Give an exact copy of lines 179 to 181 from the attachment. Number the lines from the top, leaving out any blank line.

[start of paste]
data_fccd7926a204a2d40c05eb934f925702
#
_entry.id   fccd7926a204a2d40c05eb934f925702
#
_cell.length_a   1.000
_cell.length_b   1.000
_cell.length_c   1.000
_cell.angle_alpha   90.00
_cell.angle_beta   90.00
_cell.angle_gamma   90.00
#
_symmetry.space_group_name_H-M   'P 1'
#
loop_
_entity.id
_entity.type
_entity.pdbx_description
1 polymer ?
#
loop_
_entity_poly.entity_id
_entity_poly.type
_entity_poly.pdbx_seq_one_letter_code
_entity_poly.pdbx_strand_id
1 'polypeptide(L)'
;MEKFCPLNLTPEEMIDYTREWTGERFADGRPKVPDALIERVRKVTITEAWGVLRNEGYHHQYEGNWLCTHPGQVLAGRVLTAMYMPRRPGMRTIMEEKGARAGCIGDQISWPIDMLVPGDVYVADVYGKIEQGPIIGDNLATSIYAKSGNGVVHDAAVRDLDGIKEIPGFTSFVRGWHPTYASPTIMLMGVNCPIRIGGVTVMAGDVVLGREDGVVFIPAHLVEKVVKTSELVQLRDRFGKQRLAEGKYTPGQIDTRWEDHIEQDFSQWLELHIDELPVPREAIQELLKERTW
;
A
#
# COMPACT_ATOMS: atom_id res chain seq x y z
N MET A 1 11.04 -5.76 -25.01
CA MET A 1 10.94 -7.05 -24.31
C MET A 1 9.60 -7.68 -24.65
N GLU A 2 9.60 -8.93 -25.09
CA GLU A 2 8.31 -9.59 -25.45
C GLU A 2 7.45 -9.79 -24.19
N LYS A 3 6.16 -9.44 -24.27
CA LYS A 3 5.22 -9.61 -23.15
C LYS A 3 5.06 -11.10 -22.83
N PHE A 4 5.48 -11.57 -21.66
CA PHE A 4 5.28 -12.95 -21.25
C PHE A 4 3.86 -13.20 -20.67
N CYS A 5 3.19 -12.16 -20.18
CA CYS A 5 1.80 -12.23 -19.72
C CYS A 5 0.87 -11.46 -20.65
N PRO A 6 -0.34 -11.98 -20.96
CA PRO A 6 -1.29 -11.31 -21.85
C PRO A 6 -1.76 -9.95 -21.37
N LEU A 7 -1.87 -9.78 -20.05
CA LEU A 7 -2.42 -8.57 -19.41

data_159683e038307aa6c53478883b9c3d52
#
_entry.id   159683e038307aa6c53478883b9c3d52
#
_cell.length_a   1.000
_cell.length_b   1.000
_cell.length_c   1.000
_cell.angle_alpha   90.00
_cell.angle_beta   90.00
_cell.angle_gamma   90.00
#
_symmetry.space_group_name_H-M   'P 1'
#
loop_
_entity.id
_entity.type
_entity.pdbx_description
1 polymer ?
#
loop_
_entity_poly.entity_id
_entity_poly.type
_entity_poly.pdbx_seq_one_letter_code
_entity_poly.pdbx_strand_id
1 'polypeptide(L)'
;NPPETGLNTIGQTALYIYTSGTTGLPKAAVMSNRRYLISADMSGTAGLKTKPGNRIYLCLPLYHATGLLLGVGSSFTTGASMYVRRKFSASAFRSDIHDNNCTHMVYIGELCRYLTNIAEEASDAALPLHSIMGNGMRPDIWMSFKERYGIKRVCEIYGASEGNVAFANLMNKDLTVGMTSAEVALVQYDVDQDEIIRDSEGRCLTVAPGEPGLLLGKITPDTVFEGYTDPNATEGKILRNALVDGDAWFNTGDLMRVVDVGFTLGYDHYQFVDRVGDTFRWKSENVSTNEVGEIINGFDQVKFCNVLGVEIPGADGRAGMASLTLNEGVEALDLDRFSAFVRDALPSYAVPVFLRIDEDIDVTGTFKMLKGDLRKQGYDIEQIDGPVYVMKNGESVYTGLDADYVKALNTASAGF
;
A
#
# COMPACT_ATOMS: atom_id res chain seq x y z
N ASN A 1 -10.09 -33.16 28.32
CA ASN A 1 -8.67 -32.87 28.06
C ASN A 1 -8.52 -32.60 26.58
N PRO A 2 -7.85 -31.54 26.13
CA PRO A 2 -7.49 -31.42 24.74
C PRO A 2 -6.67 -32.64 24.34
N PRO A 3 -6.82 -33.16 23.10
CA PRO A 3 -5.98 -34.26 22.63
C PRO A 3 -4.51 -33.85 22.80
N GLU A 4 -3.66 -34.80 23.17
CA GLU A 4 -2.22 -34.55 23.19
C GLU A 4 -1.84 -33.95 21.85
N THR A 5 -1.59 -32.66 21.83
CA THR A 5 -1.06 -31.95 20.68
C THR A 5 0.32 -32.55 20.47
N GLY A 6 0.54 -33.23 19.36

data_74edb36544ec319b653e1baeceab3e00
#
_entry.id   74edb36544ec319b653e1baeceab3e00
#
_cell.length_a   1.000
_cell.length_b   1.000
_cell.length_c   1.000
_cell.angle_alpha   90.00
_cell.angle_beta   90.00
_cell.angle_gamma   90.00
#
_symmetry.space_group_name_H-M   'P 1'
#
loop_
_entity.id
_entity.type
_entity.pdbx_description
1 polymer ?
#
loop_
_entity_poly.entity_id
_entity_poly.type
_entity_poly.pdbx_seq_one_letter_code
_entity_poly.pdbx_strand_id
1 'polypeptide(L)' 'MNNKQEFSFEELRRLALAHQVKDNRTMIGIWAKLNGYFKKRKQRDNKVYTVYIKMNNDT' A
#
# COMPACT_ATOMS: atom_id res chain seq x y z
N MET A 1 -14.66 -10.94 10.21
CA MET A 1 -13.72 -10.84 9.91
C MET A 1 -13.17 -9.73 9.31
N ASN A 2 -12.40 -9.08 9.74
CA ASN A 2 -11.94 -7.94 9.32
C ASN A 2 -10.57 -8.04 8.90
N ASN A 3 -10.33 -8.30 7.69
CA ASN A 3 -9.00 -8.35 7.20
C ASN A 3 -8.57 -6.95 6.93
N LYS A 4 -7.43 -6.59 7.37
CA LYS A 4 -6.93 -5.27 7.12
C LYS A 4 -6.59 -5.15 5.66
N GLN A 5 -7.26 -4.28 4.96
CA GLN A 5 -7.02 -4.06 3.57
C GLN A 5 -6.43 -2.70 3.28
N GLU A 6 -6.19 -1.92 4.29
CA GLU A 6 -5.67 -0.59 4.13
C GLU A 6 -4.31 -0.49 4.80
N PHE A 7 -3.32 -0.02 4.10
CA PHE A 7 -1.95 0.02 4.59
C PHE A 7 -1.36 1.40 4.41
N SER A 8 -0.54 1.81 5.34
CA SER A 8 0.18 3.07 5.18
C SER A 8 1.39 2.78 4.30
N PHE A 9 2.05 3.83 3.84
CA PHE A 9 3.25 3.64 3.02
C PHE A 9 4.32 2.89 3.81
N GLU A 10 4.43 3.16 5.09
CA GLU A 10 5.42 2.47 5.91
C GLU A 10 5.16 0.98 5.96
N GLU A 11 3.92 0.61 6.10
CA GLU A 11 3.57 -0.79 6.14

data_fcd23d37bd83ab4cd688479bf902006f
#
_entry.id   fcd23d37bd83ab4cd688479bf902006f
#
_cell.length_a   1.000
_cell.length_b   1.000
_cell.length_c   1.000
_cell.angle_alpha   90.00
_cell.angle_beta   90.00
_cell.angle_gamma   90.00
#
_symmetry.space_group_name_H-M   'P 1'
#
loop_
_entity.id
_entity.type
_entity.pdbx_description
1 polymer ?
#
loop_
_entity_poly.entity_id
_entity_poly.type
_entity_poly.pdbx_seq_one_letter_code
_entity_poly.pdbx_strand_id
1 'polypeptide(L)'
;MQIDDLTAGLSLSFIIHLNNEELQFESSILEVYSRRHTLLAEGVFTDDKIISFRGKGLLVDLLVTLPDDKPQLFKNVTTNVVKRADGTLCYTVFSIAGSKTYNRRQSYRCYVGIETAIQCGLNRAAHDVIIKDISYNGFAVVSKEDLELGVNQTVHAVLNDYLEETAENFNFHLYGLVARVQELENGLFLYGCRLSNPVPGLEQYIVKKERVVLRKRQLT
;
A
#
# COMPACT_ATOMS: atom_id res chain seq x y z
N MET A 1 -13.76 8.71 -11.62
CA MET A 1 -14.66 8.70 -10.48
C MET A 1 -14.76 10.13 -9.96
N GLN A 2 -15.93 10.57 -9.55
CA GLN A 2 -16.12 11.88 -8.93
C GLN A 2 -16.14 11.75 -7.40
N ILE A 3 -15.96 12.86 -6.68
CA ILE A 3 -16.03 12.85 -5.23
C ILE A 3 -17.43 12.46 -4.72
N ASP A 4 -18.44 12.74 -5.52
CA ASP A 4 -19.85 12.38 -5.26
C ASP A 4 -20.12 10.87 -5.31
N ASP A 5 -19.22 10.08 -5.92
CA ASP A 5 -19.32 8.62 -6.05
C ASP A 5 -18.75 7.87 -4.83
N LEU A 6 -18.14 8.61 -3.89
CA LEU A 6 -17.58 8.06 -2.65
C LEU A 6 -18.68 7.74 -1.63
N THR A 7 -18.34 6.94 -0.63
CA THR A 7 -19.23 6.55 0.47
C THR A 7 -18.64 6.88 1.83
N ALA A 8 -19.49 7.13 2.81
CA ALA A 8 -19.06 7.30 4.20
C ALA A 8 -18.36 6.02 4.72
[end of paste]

_entity_poly.pdbx_strand_id
1 'polypeptide(L)'
;MQIDDLTAGLSLSFIIHLNNEELQFESSILEVYSRRHTLLAEGVFTDDKIISFRGKGLLVDLLVTLPDDKPQLFKNVTTNVVKRADGTLCYTVFSIAGSKTYNRRQSYRCYVGIETAIQCGLNRAAHDVIIKDISYNGFAVVSKEDLELGVNQTVHAVLNDYLEETAENFNFHLYGLVARVQELENGLFLYGCRLSNPVPGLEQYIVKKERVVLRKRQLT